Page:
NLRB Passes Limited Version of Election Rule Change
On November 30, during a closely-watched session, National Labor Relations Board Chairman Mark Pearce and Member Craig Becker voted to proceed with preparation of a final rule modifying the Board's election procedures to speed up the process in certain circumstances. Member Brian Hayes, the only Republican Board member, opposed the majority's effort as a mistake that would "ultimately cause harm to the agency and the constituencies we serve."
The changes that ultimately were passed represent a substantially more limited version of what initially had been proposed by the Board's majority and are summarized as follows:
- Elimination of pre-election appeals to the Board from the actions of the Regional Director on an election petition, providing instead only for a single, discretionary appeal of pre-election and post-election issues after the votes are cast. An appeal to the Board prior to the election is limited to issues that otherwise would escape Board review if not raised prior to the election.
- Express direction that a pre-election hearing is to determine only whether a question concerning representation exists, and that the hearing officer has authority to limit evidence taken at the hearing where the evidence does not have relevance to a genuine issue of fact material to that issue. This means that questions of individual voter eligibility (as opposed to appropriate bargaining unit composition) will be litigated after the election, as opposed to before. Also, the hearing officer may decline requests of parties to submit post-hearing briefs, which right previously was guaranteed by the Board's rules.
- Elimination of the current requirement that the vote may not be held sooner than 25 days after the Board's Regional Director issues a Direction of Election. As a result, some elections likely will be held sooner after the Direction of Election than was previously the case.
The new rules were passed notwithstanding substantial criticism from the business community and others who viewed this move as an attempt by labor-friendly Board members to speed up the election process prior to the end of Member Becker's recess appointment that ends on December 31. As a result of the criticism and the threat by Member Hayes to resign, which move would have left the Board with two members and would have divested the Board from authority to conduct its business, the majority watered down the original proposal, eliminating the following proposed changes:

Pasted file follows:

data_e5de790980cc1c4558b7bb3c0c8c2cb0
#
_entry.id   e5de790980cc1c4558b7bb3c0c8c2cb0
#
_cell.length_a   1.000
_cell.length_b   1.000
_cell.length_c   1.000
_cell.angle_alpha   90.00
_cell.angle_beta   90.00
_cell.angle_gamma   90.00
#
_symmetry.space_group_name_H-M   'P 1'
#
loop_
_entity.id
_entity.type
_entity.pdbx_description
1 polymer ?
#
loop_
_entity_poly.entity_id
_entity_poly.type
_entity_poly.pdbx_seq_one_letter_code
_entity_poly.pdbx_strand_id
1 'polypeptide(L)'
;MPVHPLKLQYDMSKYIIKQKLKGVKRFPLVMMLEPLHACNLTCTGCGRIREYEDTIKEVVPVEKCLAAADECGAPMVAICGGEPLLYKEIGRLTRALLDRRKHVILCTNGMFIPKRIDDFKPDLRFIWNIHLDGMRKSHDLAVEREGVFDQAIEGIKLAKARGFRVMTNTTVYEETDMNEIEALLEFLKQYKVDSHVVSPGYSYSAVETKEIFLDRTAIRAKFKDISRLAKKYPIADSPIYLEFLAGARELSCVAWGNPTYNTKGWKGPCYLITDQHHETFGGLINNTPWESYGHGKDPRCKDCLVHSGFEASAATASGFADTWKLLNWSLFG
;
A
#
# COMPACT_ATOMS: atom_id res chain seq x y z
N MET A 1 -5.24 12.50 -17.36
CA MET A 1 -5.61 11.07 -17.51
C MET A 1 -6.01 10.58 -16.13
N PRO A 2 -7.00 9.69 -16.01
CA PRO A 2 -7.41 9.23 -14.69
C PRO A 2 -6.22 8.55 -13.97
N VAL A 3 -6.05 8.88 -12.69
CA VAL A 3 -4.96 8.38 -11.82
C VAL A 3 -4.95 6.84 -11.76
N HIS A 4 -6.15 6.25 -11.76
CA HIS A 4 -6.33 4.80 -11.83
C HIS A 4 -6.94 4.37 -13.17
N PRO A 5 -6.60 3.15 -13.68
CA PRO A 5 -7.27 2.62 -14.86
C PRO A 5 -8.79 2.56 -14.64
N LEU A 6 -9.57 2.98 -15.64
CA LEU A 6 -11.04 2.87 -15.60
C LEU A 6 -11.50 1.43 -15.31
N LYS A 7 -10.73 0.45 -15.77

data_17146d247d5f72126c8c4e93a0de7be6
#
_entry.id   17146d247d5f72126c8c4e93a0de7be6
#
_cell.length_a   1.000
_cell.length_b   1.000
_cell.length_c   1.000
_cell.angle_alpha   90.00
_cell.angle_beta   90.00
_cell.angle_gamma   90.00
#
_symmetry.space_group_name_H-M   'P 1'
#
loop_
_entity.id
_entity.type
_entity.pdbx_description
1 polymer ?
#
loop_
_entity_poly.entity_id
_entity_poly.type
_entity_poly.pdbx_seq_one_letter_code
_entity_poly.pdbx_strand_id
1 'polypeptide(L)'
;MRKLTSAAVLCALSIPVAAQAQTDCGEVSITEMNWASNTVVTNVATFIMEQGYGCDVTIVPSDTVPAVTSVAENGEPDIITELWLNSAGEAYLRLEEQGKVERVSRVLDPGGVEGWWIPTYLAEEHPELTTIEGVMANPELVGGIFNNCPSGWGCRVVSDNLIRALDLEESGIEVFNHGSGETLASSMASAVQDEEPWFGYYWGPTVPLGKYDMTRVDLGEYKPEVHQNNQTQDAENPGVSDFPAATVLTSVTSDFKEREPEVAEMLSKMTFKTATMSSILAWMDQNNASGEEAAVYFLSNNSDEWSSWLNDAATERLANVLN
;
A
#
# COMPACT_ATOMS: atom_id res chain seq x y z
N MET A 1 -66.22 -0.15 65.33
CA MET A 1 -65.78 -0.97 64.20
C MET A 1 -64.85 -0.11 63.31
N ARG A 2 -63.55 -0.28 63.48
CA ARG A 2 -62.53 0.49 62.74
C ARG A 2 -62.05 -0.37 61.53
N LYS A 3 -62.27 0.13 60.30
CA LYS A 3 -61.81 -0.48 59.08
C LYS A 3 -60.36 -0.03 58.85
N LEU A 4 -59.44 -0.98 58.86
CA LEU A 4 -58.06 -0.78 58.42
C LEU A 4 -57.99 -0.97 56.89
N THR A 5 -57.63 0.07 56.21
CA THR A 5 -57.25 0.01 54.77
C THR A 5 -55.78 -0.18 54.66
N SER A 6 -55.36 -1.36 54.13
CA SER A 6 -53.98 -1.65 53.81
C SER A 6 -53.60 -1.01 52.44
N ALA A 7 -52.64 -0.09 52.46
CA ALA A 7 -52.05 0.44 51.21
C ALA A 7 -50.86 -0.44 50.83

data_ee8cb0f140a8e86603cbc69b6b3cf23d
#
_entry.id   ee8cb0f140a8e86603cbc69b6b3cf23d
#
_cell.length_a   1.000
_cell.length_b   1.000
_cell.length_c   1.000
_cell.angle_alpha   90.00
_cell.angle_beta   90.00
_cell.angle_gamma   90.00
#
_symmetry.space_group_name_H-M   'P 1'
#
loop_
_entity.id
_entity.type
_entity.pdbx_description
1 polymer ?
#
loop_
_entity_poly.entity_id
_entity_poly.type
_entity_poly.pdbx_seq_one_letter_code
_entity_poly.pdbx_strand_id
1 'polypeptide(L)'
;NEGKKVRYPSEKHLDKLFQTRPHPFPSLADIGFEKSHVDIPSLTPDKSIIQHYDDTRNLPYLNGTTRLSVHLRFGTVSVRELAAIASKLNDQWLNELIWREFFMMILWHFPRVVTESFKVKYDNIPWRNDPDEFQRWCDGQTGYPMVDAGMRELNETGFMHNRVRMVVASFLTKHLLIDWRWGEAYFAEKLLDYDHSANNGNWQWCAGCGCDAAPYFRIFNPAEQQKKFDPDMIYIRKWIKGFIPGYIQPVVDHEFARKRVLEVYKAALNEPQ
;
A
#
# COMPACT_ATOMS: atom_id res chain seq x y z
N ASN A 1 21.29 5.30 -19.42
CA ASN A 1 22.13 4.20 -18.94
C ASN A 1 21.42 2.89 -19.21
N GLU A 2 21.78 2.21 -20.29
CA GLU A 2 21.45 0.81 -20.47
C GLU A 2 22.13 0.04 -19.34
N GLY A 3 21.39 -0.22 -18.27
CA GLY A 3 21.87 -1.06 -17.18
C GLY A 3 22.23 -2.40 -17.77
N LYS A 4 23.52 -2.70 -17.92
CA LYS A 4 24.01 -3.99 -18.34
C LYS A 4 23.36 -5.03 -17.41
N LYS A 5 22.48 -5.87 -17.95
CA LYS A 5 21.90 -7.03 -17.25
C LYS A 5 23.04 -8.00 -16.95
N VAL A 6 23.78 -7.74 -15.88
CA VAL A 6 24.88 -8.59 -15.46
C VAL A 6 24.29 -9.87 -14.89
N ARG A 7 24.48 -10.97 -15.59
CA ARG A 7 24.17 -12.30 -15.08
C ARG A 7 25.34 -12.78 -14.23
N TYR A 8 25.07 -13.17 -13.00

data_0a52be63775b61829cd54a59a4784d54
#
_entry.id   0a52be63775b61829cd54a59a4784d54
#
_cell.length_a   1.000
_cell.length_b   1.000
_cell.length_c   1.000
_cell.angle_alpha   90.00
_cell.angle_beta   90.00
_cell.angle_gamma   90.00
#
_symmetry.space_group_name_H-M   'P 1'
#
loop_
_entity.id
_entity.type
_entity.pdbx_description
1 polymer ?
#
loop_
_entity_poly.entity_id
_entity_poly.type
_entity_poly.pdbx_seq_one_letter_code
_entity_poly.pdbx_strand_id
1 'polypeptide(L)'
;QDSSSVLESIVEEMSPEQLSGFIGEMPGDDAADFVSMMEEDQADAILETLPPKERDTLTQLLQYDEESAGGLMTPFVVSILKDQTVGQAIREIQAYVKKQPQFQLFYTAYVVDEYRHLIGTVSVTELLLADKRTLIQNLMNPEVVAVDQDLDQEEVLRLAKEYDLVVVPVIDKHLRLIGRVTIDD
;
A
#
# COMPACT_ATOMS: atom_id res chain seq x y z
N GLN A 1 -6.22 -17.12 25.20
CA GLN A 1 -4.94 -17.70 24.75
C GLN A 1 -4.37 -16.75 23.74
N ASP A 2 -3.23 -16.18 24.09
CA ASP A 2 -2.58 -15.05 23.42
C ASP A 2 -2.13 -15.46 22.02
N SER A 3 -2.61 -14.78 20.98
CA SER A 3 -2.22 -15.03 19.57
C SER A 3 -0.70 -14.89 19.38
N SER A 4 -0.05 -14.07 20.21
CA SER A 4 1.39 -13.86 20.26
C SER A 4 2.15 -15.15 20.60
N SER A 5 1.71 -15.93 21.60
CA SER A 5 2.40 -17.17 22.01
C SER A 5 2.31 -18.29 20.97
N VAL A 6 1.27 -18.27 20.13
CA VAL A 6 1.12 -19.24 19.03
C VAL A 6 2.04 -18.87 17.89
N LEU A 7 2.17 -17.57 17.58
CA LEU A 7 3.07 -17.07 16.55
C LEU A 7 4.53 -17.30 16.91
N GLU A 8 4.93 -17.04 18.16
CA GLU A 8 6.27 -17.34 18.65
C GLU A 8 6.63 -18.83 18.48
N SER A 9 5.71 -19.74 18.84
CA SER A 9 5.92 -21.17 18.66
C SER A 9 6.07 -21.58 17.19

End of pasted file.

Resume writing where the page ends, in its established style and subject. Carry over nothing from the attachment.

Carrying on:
- The requirement that a hearing be held within seven days of the filing of a union's representation petition.
- Allowing the union's petition to be filed electronically, rather than the current practice requiring filing by hand or regular mail.
- The requirement that the employer prepare and file a comprehensive "statement of position" on the union's election petition no later than the date of the hearing, together with the requirement that any issues not raised by the employer in its statement are waived by the employer and may not be raised later.
- The requirement that unions be given employees' email addresses and telephone numbers prior to the election.
- The requirement that the voter eligibility list ("Excelsior list") be given to the union within two work days of the Direction of Election, instead of the current rule allowing for seven work days.
These additional proposals remain open to future debate and adoption by the Board. However, with the impending expiration of Member Becker's recess appointment, the question of whether these additional proposals stand a chance of passing remains unclear.
The Board will draft a final rule codifying the adopted changes. The final rule is intended to be issued prior to the expiration of Member Becker's term. Opponents of the changes are working to block even the more limited the changes via legislation (the Workforce Democracy and Fairness Act, H.R. 3094), and potentially through judicial action.
Even though the new rule will have less impact on employers than the originally proposed rule, the new rule still substantially shortens the period from filing of the petition to the date of election from the current Board election target of 42 days. Elections almost certainly will be held more quickly. The actual period will be determined by the circumstances of each case. The fact that elections will be held more quickly underscores the need of employers to remain constantly vigilant regarding potential union organizing efforts in order to address such efforts at the earliest possible opportunity.
Brian Christensen, Partner
Spencer Fane Britt & Browne LLP